Setting Up Conky For Linux

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Setting Up Conky For Linux

Post by jamied_uk on 18th May 2017, 12:30



Conky For Linux


Code:
sudo apt install -y conky-all


Code:
killall conky


You can see the default configuration file at /etc/conky/conky.conf, and you'll find other useful documents in /usr/share/doc/conky-all

I doubt that many people use the default display though, so here is how to change it. You can use any text editor, and I'm going to use nano.

First of all create a file called .conkyrc in your Home directory. To create the file using nano text editor, type or paste the following into a terminal:
 

Code:
gedit .conkyrc



Next you need to put a script for conky in the file, as up to now it has been using the default configuration in /etc/conky/conky.conf

Code:
sudo gedit /etc/conky/conky.conf




You can search the internet for .conkyrc scripts and use one you like, many of which will be configured to work on particular destops and/or require additional applications to be installed; so here is mine that I can confirm works on KDE, MATE and Gnome3 desktops. It uses minimal system resources and doesn't require any additional software to be installed, and you could use to get you started.
 


Code:
alignment top_right
background true
border_width 1
cpu_avg_samples 2
default_color green
default_outline_color green
default_shade_color green
draw_borders no
draw_graph_borders no
draw_outline no
draw_shades no
use_xft yes
xftfont Bitstream Vera Sans Mono:size=10
gap_x 5
gap_y 110
minimum_size 5 5
net_avg_samples 2
double_buffer yes
out_to_console no
own_window yes
own_window_argb_visual yes
own_window_argb_value 100
own_window_transparent yes
own_window_type normal
own_window_hints undecorated,below,sticky,skip_taskbar,skip_pager
stippled_borders 0
update_interval 03.0
uppercase no
use_spacer none
show_graph_scale no
show_graph_range no

TEXT
${color}${scroll 16 $nodename - $sysname $kernel on $machine | }
${color green}$hr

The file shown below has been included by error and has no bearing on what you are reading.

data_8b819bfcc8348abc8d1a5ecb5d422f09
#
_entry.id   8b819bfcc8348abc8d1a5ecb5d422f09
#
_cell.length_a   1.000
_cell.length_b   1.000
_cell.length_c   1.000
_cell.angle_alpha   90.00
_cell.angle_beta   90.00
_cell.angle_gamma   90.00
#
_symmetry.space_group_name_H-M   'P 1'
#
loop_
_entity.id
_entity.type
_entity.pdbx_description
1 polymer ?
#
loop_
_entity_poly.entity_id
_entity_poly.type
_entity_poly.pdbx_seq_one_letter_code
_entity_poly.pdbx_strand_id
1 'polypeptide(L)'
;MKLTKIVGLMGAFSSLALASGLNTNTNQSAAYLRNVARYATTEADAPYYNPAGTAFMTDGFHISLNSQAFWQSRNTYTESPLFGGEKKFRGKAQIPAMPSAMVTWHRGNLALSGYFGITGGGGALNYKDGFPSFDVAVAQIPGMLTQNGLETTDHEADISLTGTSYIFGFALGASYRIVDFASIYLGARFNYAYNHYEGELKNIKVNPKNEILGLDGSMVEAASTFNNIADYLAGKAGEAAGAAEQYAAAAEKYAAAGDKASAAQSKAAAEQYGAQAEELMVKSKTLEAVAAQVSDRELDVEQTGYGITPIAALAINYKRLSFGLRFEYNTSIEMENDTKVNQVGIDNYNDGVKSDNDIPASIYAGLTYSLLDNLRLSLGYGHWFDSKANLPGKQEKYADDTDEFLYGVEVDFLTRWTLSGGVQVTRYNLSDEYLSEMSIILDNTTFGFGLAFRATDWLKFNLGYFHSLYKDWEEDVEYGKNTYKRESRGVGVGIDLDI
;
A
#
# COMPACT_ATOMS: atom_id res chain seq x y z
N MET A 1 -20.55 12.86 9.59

${color}Uptime:$uptime
${color green}$hr
${color}RAM Usage:$mem/$memmax - $memperc% ${membar 7}
Swap Usage:$swap/$swapmax - $swapperc% ${swapbar 7}
${color green}$hr
${color}CPU 1: ${cpu cpu1}% ${cpubar cpu1}
CPU 2: ${cpu cpu2}% ${cpubar cpu2}
Frequency: ${freq}MHz
CPU 1 Temp: ${hwmon 1 temp 1}C    CPU 2 Temp: ${hwmon 2 temp 1}C
${color green}$hr
${color}File systems: ${fs_free /}/${fs_size /} ${fs_bar 6 /}
${color green}$hr
${color}Networking:
Up: ${upspeed wlan0}/s       Down: ${downspeed wlan0}/s
${color green}$hr
${color}Processes:$processes     Running:$running_processes
${color green}$hr
${color}Name               CPU%   MEM%  USER
${top name 1} ${top cpu 1} ${top mem 1}  ${top user 1}
${top name 2} ${top cpu 2} ${top mem 2}  ${top user 2}
${top name 3} ${top cpu 3} ${top mem 3}  ${top user 3}
${top name 4} ${top cpu 4} ${top mem 4}  ${top user 4}
${top name 5} ${top cpu 5} ${top mem 5}  ${top user 5}





To change the green text to, for example white, simply change the line that says:
 

Code:
default_color green



to:

Code:
default_color white



If you use ethernet (and your connection is called eth0) then change the instances of "wlan0" to "eth0".

If your CPU is single-core then change "CPU1" to "CPU0" and delete the portions of script relating to CPU2. Or if for example your CPU has four cores, then using the parts of script relating to CPU1 and CPU2 as examples, add more lines using the same script and typing CPU3 and CPU4, etc. You will soon get the hang of which parts of the script do what.

When you have finished editing the .conkyrc file, save and exit nano.

Note that the background parameter is set to "true" which means that Conky will now start as a background process automatically, so there is no longer any need to use ampersand when starting it from a terminal. But it seems that most people like Conky to start automatically, which is certainly what I've always done. Rather than simply add Conky to your list of start-up applications, I recommend instead creating a start up file with a delay, and adding a path to the file to your start up applications. This ensures that Conky won't be trying to start at the same time as your desktop loads, and it has been known to interfere with applications such as Compiz when it tries to start simultaneously.

My conky start file is called conkystart, but you can name it anything you like. You can also of course use any text editor to create it, but just for fun I'm creating it with the cat command because it only has two lines of text, which are as follows:
 


Code:
#!/bin/bash
sleep 10 && conky;



To create a file called conkystart in your Home directory using cat, containing the above code, open a terminal and paste or type the following lines one at a time, and press enter after pasting/typing each line:
 


Code:
cat > conkystart
#!/bin/bash
sleep 10 && conky;



After typing/pasting the final line and pressing enter, press Ctrl^d

Now the file and its contents have been created. Next you need to make the file executable:
 

Code:
chmod +x conkystart




EDIT: If the start-up script doesn't work in more recent Linux distros, instead, try creating the following file:

Code:
sudo gedit ~/.config/autostart/conky.desktop




Code:
[Desktop Entry]
Exec=sleep 3 && conky
Hidden=false
Icon=system-run
Path=
Terminal=false
Type=Application





encrypted.google.com/search?q=best+conky+for+mint&ie=utf-8&oe=utf-8#safe=off&q=best+conky+for+mint+kde

bleepingcomputer.com/forums/t/567477/how-to-install-and-configure-conky-system-monitor/
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